A Blue Jay mimicked a Red-shouldered Hawk and plenty of American Robins ate berries along the trail. White-throated Sparrows were in abundance, too.

Photo by Chris Bosak An Eastern Towhee at Selleck's/Dunlap Woods in Darien, Nov. 2013.

Photo by Chris Bosak
An Eastern Towhee at Selleck’s/Dunlap Woods in Darien, Nov. 2013.

This particular towhee was very vocal, which is how I found it in the first place. It didn’t sing its “drink your tea” song, of course, but gave itself up by constantly uttering its “chwink” or “tow-hee” call over and over.

Let me know what you’re seeing out there at bozclark@earthlink.net. Also submit a photo for my “reader submitted” photo page.

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Photo by Chris Bosak
An Eastern Towhee at Selleck’s/Dunlap Woods in Darien, Nov. 2013.

First post for the new BirdsofNewEngland.com

Green Heron in southern Connecticut, November 2013.

Green Heron in southern Connecticut, November 2013.

Welcome to the new http://www.birdsofnewengland.com. It will be similar to the former website with lots of bird photos and stories from my travels around New England. It will have a different look, however, and new features, such as a video page and “reader submitted” photos page. Feel free to submit photos you have taken of birds or other wildlife in New England (or beyond.)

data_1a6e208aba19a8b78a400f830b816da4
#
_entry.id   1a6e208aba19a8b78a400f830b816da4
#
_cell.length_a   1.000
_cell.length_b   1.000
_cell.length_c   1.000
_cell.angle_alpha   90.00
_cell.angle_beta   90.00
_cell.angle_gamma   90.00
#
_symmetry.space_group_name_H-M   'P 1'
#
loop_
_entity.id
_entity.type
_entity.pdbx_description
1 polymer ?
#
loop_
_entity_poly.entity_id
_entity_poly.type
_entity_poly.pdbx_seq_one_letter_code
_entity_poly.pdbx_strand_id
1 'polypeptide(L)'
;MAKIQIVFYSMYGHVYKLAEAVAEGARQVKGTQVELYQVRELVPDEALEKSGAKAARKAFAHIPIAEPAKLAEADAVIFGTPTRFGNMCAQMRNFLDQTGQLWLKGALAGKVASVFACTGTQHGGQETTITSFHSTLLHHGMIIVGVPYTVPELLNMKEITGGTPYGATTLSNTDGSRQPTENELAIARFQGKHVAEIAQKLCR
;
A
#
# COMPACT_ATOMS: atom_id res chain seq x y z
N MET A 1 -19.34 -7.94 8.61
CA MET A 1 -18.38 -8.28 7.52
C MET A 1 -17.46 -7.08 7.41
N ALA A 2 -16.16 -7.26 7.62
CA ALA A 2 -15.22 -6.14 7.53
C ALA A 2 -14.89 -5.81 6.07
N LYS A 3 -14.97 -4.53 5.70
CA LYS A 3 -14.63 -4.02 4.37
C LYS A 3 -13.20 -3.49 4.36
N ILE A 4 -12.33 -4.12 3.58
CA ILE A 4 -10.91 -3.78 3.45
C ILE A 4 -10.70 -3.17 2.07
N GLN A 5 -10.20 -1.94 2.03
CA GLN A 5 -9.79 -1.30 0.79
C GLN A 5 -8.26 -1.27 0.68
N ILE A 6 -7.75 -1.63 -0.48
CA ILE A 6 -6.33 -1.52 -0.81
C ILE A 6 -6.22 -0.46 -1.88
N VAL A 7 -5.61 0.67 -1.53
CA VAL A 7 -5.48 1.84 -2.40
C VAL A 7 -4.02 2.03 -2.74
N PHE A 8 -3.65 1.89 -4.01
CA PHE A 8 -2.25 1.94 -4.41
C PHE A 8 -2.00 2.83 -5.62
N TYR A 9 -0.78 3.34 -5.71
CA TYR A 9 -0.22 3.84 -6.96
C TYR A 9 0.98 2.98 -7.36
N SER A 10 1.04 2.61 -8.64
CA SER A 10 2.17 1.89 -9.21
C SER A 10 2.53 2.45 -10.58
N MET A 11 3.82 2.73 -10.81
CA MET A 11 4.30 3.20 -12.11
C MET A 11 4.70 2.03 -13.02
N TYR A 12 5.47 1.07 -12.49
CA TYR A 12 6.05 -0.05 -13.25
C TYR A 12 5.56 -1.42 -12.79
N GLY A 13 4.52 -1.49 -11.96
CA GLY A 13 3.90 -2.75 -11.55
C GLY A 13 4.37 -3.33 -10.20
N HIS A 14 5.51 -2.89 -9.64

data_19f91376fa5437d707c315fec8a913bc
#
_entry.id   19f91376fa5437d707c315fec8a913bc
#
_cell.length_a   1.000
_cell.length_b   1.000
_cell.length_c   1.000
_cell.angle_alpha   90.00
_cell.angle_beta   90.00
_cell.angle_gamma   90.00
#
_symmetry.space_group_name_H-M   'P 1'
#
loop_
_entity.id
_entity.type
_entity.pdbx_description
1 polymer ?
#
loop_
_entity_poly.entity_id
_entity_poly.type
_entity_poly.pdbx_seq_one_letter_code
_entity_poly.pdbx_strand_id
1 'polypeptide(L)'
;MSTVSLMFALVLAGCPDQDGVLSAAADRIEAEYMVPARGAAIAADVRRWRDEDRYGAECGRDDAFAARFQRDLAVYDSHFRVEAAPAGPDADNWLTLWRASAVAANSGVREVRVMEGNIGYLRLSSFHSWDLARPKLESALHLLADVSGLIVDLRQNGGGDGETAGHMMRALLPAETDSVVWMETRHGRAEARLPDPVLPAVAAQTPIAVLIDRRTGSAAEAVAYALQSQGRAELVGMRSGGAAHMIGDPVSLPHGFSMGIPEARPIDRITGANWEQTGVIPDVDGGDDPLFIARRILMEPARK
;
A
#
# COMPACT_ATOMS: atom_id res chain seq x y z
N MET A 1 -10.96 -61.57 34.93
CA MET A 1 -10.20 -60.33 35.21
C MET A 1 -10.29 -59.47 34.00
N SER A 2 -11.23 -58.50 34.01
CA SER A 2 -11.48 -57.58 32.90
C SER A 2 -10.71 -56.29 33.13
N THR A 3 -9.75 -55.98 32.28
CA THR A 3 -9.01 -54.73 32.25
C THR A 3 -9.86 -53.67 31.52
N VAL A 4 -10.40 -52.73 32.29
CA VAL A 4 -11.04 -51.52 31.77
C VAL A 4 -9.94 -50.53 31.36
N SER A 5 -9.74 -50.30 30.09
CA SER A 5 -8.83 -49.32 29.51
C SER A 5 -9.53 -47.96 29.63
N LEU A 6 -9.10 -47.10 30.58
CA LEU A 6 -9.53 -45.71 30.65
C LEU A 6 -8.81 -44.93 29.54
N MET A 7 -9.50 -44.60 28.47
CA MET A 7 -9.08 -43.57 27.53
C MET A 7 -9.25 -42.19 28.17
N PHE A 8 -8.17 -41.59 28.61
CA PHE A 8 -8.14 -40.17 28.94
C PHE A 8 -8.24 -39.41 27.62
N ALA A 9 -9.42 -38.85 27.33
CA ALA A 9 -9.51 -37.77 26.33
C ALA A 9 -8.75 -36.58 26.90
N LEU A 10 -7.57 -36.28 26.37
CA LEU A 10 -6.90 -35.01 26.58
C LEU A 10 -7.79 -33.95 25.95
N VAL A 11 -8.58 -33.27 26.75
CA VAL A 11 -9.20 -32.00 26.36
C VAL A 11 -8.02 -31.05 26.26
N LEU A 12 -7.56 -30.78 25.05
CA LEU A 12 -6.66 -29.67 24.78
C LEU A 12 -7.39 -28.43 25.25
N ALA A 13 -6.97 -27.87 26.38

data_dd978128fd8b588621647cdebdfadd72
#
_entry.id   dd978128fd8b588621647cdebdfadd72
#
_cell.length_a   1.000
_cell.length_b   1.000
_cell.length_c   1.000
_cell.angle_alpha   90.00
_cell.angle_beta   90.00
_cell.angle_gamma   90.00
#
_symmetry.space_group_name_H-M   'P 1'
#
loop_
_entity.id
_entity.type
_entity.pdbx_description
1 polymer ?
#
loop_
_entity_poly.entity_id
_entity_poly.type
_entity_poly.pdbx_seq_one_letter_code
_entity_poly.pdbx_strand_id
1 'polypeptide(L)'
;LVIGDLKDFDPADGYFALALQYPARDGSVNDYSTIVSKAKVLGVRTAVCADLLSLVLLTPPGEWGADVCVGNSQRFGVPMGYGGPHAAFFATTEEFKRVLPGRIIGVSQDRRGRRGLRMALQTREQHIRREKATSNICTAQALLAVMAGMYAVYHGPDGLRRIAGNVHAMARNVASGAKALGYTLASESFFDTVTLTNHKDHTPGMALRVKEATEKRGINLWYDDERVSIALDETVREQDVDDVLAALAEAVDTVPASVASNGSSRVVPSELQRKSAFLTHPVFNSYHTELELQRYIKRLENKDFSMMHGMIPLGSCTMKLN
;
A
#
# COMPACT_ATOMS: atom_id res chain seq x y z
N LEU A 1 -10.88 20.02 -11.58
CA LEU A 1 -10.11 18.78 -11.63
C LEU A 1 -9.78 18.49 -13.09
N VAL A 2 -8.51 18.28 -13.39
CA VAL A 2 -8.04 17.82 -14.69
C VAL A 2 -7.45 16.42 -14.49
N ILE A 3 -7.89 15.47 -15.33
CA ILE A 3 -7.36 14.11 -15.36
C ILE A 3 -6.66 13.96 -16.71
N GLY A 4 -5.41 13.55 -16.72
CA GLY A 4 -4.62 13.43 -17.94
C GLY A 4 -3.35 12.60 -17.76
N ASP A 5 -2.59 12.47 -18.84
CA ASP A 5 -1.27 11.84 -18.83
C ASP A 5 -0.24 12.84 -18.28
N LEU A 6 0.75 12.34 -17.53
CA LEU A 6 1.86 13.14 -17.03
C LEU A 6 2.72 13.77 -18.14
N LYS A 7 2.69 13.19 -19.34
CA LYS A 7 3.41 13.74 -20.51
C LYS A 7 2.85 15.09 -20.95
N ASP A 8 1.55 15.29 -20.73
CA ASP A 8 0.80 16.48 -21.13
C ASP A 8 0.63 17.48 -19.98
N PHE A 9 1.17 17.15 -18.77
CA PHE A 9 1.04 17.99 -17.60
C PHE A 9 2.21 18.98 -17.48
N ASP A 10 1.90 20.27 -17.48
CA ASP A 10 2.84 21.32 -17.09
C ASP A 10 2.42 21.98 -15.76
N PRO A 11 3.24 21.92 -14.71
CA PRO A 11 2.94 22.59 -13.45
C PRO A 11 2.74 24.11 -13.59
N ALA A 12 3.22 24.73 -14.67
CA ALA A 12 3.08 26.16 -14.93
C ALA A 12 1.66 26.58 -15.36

So let’s just jump right into the first post.

November has been a great month for birdwatching so far, at least from my perspective in southern New England. On the first Sunday in November, I spotted a Green Heron at Selleck’s/Dunlap Woods, a Darien Land Trust property. I’ve seen plenty of Green Herons at this property before, but never in November _ or even October or late September for that matter. It was interesting to see the crow-sized wader surrounded by fall foliage.

Green Heron in Southern Connecticut, November 2013.

Green Heron in Southern Connecticut, November 2013.

The Green Heron sighting followed an hour-long stretch whereby I sat in a dried-out swampy area and watched as Golden-crowned Kinglets, Ruby-crowned Kinglets and Yellow-rumped Warblers hopped along the ground among the weeds and grasses looking for seeds. Previous highlights that weekend included an Eastern Towhee, Brown Creeper and Winter Wrens.

Thanks for checking out the new http://www.BirdsofNewEngland.com. Check back often for updates and new stories and photos. Remember to send in your photos and I’ll add them to the “reader submitted” page. Send the photos or other suggestions to bozclark@earthlink.net